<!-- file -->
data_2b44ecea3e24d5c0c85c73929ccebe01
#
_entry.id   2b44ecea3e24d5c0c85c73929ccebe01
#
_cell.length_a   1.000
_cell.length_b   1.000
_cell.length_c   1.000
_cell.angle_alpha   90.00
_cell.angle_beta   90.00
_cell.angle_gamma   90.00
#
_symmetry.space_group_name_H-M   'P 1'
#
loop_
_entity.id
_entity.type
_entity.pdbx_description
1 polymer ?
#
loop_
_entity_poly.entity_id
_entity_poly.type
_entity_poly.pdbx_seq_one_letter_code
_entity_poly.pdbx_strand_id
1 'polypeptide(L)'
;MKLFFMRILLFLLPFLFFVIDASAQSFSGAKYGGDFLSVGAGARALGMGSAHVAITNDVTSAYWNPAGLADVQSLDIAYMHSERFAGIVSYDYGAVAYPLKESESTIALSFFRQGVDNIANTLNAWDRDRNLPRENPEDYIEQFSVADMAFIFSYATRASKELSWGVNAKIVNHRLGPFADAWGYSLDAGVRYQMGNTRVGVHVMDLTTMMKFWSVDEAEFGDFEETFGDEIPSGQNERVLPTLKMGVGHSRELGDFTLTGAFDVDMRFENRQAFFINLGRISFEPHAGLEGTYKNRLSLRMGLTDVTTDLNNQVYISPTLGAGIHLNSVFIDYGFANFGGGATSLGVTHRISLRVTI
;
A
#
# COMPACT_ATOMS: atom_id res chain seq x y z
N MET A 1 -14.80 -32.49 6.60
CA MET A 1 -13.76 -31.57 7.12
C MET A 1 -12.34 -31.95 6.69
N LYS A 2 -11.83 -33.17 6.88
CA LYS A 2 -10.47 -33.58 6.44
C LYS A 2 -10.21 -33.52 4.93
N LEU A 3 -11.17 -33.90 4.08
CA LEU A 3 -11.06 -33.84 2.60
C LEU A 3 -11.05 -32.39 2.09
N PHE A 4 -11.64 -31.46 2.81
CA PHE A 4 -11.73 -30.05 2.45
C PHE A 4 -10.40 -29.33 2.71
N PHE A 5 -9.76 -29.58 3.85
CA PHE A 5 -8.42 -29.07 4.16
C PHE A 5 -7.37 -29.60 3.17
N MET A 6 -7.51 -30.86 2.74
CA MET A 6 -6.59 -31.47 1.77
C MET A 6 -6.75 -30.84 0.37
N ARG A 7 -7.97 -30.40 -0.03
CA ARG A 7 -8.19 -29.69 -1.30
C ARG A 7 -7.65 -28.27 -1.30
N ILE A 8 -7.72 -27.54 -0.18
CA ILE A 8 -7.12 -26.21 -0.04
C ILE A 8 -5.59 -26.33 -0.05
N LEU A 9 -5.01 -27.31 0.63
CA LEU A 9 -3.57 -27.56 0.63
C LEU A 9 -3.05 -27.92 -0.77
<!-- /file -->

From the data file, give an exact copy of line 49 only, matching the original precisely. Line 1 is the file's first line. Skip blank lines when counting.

N ARG A 7 -7.97 -30.40 -0.03